Delphic Fraternity

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Delphic of Gamma Sigma Tau
The Coat of Arms of Delphic of Gamma Sigma Tau Fraternity
FoundedOctober 13, 1871; 147 years ago (1871-10-13)
SUNY Geneseo
MottoFriendship, Fellowship, & Fidelity
MaximUnity AmonGST All
Colors     Red


     Royal Blue
FlowerWhite Rose and Dahlia
PublicationThe Delphic Oracle
PhilanthropyAmerican Foundation for Suicide Prevention
Chapters14 (2 active undergraduate, 3 active graduate, 2 alumni and 7 inactive)
NicknameDelphic 7
Delphics, GSTs, DGST
HeadquartersNew Paltz, NY
WebsiteOfficial Delphic website
Delphic Seal atl text
Delphic Fraternity Seal.

The Delphic Fraternity, Inc., also known as Delphic of Gamma Sigma Tau, is a historic multicultural fraternity originally founded in New York State in 1871 and re-established in 1987. The fraternity can trace its origin back to the Delphic Society founded in 1850.


The Delphic Society was founded on October 13, 1871, at the Geneseo State Normal School (today SUNY Geneseo) in upstate New York.[1]

With affiliations at other schools, the college literary society at Geneseo became known as the Delphic Fraternity.[2]

Delphic eventually became a regional fraternity with chapters at Oneonta, Jamaica, Cortland, New Paltz, Plattsburgh, and Potsdam, New York, and Mansfield, Pennsylvania. The oldest chapter, at SUNY Cortland, traces its formation back to the Young Men's Debating Club in 1847.[3]

By the late 1930s, only the Zeta chapter at the State Teachers College at New Paltz (today SUNY New Paltz) remained active. In the early 1950s the chapter became briefly associated with a larger national fraternity.[4]

In 1962, the organization became a legal not-for-profit membership entity by incorporating in the state of New York as the Delphic Fraternity of New Paltz, Inc. On March 11, 1987, the fraternity was re-established as Delphic of Gamma Sigma Tau at SUNY New Paltz.[4]

In 2003, the Theta chapter at Binghamton University was founded, becoming the first Delphic chapter established in the 21st century. In 2009, the first Delphic chapter outside of the northeast region was chartered at the University of Virginia. The Kappa Chapter of Delphic is also the first multicultural fraternity established at UVA.

Today the autonomous organization is incorporated as the Delphic Fraternity, Inc. and does business as Delphic of Gamma Sigma Tau Fraternity[5] via two active undergraduate chapters, three active graduate chapters, and two alumni chapters.[6]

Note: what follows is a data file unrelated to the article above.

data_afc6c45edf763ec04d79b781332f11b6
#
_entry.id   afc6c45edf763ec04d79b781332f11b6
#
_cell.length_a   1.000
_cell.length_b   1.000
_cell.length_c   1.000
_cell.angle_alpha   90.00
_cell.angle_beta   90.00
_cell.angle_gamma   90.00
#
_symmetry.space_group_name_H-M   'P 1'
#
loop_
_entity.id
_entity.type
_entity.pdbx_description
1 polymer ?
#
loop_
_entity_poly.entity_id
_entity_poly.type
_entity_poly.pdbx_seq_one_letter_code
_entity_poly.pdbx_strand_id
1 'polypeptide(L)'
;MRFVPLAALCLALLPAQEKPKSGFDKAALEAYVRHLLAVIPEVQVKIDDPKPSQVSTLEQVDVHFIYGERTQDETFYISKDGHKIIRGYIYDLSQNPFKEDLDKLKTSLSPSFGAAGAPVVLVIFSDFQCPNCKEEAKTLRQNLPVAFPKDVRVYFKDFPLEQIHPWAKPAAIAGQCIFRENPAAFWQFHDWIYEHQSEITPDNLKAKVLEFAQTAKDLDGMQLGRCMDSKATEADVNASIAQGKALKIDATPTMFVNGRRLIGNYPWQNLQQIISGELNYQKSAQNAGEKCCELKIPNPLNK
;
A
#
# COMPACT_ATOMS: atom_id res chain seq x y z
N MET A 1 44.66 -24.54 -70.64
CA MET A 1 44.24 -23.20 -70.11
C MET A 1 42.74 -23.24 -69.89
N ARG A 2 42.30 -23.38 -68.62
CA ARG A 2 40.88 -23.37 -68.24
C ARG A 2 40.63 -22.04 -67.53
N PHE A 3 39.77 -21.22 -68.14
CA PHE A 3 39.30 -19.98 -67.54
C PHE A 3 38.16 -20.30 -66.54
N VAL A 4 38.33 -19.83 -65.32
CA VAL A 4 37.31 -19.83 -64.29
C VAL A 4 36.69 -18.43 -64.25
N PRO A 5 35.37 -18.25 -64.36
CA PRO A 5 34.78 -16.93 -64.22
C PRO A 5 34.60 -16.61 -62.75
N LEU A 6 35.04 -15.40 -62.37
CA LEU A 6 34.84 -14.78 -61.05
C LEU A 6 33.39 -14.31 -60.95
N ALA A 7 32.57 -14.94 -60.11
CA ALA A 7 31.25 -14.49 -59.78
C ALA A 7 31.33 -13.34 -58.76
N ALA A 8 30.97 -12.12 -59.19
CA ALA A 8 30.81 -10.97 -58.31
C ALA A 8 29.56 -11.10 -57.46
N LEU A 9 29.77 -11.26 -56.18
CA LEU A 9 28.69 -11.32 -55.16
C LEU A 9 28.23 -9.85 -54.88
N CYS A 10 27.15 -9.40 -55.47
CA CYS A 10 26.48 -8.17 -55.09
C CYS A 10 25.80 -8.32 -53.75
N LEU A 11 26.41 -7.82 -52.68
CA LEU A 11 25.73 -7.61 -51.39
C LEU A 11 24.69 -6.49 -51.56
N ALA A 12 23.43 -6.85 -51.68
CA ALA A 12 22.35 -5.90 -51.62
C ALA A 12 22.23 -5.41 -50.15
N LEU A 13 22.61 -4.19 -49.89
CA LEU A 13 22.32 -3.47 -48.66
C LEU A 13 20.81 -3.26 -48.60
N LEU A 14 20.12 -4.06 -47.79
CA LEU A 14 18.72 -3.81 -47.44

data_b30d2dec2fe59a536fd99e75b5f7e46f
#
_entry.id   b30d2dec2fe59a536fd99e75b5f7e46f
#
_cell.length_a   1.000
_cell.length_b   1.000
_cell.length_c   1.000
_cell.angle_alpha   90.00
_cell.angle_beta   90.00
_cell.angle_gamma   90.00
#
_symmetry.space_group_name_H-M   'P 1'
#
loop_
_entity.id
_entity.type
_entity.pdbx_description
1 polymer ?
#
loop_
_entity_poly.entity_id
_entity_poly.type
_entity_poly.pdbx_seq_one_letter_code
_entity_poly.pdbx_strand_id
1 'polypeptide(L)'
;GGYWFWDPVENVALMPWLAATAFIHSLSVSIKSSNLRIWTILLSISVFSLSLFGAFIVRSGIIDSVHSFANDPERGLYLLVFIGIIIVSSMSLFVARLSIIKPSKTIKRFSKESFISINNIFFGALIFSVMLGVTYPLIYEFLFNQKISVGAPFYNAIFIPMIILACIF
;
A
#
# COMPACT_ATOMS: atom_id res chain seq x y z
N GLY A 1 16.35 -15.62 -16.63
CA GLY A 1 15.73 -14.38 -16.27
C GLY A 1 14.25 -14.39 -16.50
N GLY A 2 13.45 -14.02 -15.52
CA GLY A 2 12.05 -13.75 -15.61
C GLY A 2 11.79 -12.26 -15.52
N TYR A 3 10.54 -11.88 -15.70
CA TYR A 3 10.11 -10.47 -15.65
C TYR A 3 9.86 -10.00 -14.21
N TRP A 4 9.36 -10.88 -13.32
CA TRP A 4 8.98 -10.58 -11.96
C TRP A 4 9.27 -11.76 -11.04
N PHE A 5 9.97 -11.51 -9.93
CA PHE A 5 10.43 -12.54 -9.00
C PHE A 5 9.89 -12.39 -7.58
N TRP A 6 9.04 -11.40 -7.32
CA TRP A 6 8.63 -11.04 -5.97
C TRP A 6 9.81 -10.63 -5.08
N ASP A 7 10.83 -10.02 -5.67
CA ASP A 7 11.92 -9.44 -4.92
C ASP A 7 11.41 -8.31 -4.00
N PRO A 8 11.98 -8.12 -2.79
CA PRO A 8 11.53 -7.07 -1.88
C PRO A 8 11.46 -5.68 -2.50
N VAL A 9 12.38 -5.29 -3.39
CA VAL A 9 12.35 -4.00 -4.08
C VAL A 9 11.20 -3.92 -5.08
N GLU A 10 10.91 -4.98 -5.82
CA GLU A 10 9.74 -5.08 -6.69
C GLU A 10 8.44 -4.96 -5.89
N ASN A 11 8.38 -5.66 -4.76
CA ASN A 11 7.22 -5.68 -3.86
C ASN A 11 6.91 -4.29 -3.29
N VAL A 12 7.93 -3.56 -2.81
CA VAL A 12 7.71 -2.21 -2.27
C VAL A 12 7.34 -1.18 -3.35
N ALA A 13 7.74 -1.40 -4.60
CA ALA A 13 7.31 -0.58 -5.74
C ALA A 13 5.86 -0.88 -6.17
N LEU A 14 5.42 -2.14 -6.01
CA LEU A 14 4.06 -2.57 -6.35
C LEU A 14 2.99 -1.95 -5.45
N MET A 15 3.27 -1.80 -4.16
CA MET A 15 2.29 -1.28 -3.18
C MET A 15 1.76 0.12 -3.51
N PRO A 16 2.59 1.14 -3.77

The Delphic Fraternity (originally the Delphic Society) founded at Geneseo, NY in 1871 is a successor organization to the Delphic Society at Rochester, New York founded in 1850.[7]


The 13 founding fathers of the Delphic Society/Fraternity at Geneseo were:


The organization has incorporated multicultural themes into its membership process and actively recruits members of diverse cultural and ethnic backgrounds. Since the 1960s, Delphic brothers have been of African, Asian, Caribbean, Eurasian, European, Latino, and Middle Eastern descent.[8]


This organization pursues the sustained dignity, equality, and unity, amongst all races and creeds.[9]


The fraternity is named for the ancient Greek city of Delphi, the site of the renowned Delphic Oracle of the god Apollo.[10] Its temple was inscribed with the maxim "Gnothi Seauton" ("Know thyself.")


Active undergraduate

Active graduate



Notable alumni[edit]

See also[edit]


  1. ^ The Normalian (1915), SUNY Geneseo Yearbook, p. 57.
  2. ^ Grimm, R. (1963), A Brief History of Fraternities and Sororities at the State University College at Oneonta, New York.
  3. ^ Bessie L. Park (1960), Cortland - Our Alma Mater: A History of Cortland Normal School and State University of New York Teachers College at Cortland.
  4. ^ a b Velez, P. (2004), The Delphic Fraternity, Inc. - A Historical Perspective
  5. ^ Division of Corporations, NYS Department of State
  6. ^ The Delphic Fraternity History e-Book, April 2017.
  7. ^ Interpres, the student newspaper at the University of Rochester, June 1866.
  8. ^ Fraternity History Homepage
  9. ^ Official Fraternity website
  10. ^ Fraternity information packet
  11. ^ Henry Albert Dickinson

External links[edit]